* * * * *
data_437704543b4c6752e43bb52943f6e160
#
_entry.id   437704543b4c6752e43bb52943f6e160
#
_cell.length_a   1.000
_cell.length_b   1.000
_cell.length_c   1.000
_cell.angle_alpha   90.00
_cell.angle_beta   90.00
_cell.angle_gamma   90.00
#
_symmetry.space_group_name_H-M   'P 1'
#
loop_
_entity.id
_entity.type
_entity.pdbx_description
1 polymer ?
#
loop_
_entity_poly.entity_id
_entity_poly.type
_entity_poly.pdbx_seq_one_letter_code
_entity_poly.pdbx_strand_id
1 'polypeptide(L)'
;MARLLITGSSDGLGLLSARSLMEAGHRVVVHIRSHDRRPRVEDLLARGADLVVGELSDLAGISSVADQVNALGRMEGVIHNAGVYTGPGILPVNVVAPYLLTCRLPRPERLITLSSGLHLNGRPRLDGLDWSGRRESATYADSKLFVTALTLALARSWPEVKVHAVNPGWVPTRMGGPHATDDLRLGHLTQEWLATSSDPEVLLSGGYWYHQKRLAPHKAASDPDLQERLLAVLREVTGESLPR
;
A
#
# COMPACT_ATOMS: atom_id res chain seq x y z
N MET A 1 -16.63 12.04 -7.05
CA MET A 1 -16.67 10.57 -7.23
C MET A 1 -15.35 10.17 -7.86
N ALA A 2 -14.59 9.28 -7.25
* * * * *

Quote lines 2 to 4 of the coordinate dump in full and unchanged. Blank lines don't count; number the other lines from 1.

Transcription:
#
_entry.id   437704543b4c6752e43bb52943f6e160
#